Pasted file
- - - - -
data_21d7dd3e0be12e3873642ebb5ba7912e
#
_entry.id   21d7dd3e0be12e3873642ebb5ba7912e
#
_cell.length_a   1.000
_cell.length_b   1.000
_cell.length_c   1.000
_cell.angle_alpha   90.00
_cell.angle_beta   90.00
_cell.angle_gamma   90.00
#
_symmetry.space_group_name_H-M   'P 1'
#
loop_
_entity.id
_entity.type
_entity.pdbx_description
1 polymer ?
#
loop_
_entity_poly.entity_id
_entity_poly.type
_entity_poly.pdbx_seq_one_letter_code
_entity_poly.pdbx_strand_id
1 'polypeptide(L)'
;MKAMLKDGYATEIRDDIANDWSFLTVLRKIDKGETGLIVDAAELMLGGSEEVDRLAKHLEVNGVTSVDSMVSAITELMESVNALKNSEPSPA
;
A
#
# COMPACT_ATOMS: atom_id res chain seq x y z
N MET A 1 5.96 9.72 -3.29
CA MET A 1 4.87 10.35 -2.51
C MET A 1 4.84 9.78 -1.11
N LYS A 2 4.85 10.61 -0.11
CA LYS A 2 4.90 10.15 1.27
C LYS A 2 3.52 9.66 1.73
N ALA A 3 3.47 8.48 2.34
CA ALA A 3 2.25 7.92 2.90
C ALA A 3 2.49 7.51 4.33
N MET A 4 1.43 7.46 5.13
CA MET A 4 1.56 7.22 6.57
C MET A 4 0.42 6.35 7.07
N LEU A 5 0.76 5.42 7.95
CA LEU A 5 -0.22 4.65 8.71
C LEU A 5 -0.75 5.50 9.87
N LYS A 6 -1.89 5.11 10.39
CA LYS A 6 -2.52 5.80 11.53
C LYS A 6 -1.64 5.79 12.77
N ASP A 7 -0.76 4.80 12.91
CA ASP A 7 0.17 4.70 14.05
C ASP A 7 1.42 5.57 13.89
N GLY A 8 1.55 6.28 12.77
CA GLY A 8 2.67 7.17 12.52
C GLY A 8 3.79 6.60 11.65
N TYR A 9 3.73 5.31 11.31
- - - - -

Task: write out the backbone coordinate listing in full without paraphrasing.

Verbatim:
data_21d7dd3e0be12e3873642ebb5ba7912e
#
_entry.id   21d7dd3e0be12e3873642ebb5ba7912e
#
_cell.length_a   1.000
_cell.length_b   1.000
_cell.length_c   1.000
_cell.angle_alpha   90.00
_cell.angle_beta   90.00
_cell.angle_gamma   90.00
#
_symmetry.space_group_name_H-M   'P 1'
#
loop_
_entity.id
_entity.type
_entity.pdbx_description
1 polymer ?
#
loop_
_entity_poly.entity_id
_entity_poly.type
_entity_poly.pdbx_seq_one_letter_code
_entity_poly.pdbx_strand_id
1 'polypeptide(L)'
;MKAMLKDGYATEIRDDIANDWSFLTVLRKIDKGETGLIVDAAELMLGGSEEVDRLAKHLEVNGVTSVDSMVSAITELMESVNALKNSEPSPA
;
A
#
# COMPACT_ATOMS: atom_id res chain seq x y z
N MET A 1 5.96 9.72 -3.29
CA MET A 1 4.87 10.35 -2.51
C MET A 1 4.84 9.78 -1.11
N LYS A 2 4.85 10.61 -0.11
CA LYS A 2 4.90 10.15 1.27
C LYS A 2 3.52 9.66 1.73
N ALA A 3 3.47 8.48 2.34
CA ALA A 3 2.25 7.92 2.90
C ALA A 3 2.49 7.51 4.33
N MET A 4 1.43 7.46 5.13
CA MET A 4 1.56 7.22 6.57
C MET A 4 0.42 6.35 7.07
N LEU A 5 0.76 5.42 7.95
CA LEU A 5 -0.22 4.65 8.71
C LEU A 5 -0.75 5.50 9.87
N LYS A 6 -1.89 5.11 10.39
CA LYS A 6 -2.52 5.80 11.53
C LYS A 6 -1.64 5.79 12.77
N ASP A 7 -0.76 4.80 12.91
CA ASP A 7 0.17 4.70 14.05
C ASP A 7 1.42 5.57 13.89
N GLY A 8 1.55 6.28 12.77
CA GLY A 8 2.67 7.17 12.52
C GLY A 8 3.79 6.60 11.65
N TYR A 9 3.73 5.31 11.31